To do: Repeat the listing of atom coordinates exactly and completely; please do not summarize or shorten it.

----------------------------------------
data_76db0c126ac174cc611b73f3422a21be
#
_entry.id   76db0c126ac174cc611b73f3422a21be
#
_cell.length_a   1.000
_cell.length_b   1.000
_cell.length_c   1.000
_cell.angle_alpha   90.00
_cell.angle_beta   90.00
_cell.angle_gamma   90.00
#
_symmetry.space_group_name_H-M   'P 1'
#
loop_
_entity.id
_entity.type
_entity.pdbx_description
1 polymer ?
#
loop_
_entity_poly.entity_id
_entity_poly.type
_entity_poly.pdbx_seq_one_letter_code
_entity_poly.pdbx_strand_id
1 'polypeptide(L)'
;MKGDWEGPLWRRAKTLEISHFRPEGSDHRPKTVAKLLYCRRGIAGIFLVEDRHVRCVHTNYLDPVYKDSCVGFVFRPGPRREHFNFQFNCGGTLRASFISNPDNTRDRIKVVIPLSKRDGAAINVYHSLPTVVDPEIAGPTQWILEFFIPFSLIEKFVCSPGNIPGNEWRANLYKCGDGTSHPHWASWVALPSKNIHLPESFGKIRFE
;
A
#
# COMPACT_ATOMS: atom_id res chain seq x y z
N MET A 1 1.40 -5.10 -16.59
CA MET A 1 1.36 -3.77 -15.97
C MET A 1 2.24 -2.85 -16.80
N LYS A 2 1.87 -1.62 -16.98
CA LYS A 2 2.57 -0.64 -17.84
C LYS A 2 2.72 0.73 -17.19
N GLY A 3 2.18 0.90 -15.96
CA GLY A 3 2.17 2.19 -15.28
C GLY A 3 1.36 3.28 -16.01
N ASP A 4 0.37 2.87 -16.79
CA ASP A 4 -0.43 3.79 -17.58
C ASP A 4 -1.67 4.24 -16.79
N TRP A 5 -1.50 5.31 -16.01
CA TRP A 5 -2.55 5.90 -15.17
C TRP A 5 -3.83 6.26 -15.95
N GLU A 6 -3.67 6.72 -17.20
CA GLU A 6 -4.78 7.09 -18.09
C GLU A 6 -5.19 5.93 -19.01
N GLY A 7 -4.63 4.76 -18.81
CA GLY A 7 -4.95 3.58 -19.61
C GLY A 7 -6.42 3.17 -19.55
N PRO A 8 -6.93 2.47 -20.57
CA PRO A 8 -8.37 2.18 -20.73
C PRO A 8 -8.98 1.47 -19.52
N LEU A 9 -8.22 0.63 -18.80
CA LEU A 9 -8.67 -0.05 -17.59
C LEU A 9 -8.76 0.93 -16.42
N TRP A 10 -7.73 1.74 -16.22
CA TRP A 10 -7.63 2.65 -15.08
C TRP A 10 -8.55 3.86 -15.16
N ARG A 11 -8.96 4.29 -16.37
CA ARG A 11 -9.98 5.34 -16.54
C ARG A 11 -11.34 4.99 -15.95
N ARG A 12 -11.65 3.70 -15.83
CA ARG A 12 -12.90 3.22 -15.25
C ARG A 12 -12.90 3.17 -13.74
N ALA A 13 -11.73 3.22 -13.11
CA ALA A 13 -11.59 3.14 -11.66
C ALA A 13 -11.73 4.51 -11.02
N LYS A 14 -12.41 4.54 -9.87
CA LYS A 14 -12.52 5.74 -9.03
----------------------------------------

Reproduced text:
data_76db0c126ac174cc611b73f3422a21be
#
_entry.id   76db0c126ac174cc611b73f3422a21be
#
_cell.length_a   1.000
_cell.length_b   1.000
_cell.length_c   1.000
_cell.angle_alpha   90.00
_cell.angle_beta   90.00
_cell.angle_gamma   90.00
#
_symmetry.space_group_name_H-M   'P 1'
#
loop_
_entity.id
_entity.type
_entity.pdbx_description
1 polymer ?
#
loop_
_entity_poly.entity_id
_entity_poly.type
_entity_poly.pdbx_seq_one_letter_code
_entity_poly.pdbx_strand_id
1 'polypeptide(L)'
;MKGDWEGPLWRRAKTLEISHFRPEGSDHRPKTVAKLLYCRRGIAGIFLVEDRHVRCVHTNYLDPVYKDSCVGFVFRPGPRREHFNFQFNCGGTLRASFISNPDNTRDRIKVVIPLSKRDGAAINVYHSLPTVVDPEIAGPTQWILEFFIPFSLIEKFVCSPGNIPGNEWRANLYKCGDGTSHPHWASWVALPSKNIHLPESFGKIRFE
;
A
#
# COMPACT_ATOMS: atom_id res chain seq x y z
N MET A 1 1.40 -5.10 -16.59
CA MET A 1 1.36 -3.77 -15.97
C MET A 1 2.24 -2.85 -16.80
N LYS A 2 1.87 -1.62 -16.98
CA LYS A 2 2.57 -0.64 -17.84
C LYS A 2 2.72 0.73 -17.19
N GLY A 3 2.18 0.90 -15.96
CA GLY A 3 2.17 2.19 -15.28
C GLY A 3 1.36 3.28 -16.01
N ASP A 4 0.37 2.87 -16.79
CA ASP A 4 -0.43 3.79 -17.58
C ASP A 4 -1.67 4.24 -16.79
N TRP A 5 -1.50 5.31 -16.01
CA TRP A 5 -2.55 5.90 -15.17
C TRP A 5 -3.83 6.26 -15.95
N GLU A 6 -3.67 6.72 -17.20
CA GLU A 6 -4.78 7.09 -18.09
C GLU A 6 -5.19 5.93 -19.01
N GLY A 7 -4.63 4.76 -18.81
CA GLY A 7 -4.95 3.58 -19.61
C GLY A 7 -6.42 3.17 -19.55
N PRO A 8 -6.93 2.47 -20.57
CA PRO A 8 -8.37 2.18 -20.73
C PRO A 8 -8.98 1.47 -19.52
N LEU A 9 -8.22 0.63 -18.80
CA LEU A 9 -8.67 -0.05 -17.59
C LEU A 9 -8.76 0.93 -16.42
N TRP A 10 -7.73 1.74 -16.22
CA TRP A 10 -7.63 2.65 -15.08
C TRP A 10 -8.55 3.86 -15.16
N ARG A 11 -8.96 4.29 -16.37
CA ARG A 11 -9.98 5.34 -16.54
C ARG A 11 -11.34 4.99 -15.95
N ARG A 12 -11.65 3.70 -15.83
CA ARG A 12 -12.90 3.22 -15.25
C ARG A 12 -12.90 3.17 -13.74
N ALA A 13 -11.73 3.22 -13.11
CA ALA A 13 -11.59 3.14 -11.66
C ALA A 13 -11.73 4.51 -11.02
N LYS A 14 -12.41 4.54 -9.87
CA LYS A 14 -12.52 5.74 -9.03